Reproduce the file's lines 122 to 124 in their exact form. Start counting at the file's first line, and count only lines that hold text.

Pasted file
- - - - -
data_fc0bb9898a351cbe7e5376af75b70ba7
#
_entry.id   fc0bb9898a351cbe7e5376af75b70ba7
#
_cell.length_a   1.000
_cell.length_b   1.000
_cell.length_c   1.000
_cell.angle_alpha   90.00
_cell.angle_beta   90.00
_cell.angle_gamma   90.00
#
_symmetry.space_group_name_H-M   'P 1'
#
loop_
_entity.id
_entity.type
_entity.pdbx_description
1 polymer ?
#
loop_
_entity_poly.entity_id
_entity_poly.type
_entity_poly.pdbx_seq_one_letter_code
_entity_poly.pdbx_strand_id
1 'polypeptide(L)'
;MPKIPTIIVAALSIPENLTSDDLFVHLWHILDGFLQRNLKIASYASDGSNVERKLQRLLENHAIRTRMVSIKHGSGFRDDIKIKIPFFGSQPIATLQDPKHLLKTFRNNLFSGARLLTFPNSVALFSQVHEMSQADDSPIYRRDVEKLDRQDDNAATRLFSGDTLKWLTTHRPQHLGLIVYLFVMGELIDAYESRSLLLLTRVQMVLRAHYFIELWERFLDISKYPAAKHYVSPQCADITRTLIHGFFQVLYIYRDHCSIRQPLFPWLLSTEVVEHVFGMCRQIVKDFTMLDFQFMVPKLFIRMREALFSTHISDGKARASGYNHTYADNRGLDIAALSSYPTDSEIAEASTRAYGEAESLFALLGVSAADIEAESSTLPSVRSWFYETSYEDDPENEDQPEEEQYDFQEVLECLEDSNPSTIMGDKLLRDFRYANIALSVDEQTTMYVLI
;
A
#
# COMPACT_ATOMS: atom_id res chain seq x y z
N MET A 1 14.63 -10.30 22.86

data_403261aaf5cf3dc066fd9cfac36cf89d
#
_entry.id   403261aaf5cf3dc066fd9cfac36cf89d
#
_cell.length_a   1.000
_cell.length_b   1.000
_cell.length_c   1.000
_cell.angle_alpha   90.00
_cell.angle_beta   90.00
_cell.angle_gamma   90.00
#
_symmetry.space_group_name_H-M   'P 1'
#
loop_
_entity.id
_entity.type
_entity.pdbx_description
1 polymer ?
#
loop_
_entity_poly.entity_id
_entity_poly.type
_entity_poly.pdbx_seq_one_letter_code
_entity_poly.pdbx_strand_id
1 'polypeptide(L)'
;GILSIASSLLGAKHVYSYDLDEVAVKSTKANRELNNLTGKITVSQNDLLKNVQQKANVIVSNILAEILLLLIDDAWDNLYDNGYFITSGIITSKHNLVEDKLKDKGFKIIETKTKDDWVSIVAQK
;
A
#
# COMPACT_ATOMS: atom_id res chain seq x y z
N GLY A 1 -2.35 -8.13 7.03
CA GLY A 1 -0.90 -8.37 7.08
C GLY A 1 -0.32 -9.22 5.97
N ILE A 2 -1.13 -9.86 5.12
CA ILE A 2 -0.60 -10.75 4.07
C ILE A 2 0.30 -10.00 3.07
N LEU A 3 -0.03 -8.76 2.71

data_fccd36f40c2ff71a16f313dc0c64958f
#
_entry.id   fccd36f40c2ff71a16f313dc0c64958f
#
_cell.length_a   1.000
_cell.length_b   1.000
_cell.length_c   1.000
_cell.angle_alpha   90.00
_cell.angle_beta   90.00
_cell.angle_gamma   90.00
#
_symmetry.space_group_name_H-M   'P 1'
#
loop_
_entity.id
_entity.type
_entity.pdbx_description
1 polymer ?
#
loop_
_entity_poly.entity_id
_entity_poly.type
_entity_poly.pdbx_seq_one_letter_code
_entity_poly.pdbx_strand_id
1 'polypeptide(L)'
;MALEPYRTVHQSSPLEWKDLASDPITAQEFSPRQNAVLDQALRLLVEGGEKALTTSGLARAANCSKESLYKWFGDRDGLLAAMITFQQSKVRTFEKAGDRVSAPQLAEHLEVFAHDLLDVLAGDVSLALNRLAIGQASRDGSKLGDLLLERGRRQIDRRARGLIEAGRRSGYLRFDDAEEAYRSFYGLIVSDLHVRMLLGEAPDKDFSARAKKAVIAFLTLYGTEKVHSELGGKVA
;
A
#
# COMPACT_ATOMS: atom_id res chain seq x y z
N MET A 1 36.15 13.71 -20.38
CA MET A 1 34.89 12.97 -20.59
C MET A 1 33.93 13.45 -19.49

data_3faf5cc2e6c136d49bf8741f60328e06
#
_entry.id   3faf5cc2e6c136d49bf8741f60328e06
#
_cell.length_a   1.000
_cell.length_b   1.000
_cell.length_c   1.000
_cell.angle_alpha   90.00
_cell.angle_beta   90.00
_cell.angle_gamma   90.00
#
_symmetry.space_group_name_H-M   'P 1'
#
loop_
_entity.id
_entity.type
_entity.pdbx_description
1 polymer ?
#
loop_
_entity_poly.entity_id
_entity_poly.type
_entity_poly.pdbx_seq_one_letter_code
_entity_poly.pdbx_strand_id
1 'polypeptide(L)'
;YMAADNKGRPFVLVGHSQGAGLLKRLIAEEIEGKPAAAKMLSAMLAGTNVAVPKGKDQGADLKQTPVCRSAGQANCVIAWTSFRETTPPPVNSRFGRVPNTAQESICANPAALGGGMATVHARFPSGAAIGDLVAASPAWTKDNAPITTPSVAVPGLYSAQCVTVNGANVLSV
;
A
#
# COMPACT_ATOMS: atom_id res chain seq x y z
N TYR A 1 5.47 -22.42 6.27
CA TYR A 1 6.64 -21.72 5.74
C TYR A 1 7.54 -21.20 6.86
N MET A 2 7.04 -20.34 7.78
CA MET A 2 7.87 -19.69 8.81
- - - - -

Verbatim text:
_entity_poly.entity_id
_entity_poly.type
_entity_poly.pdbx_seq_one_letter_code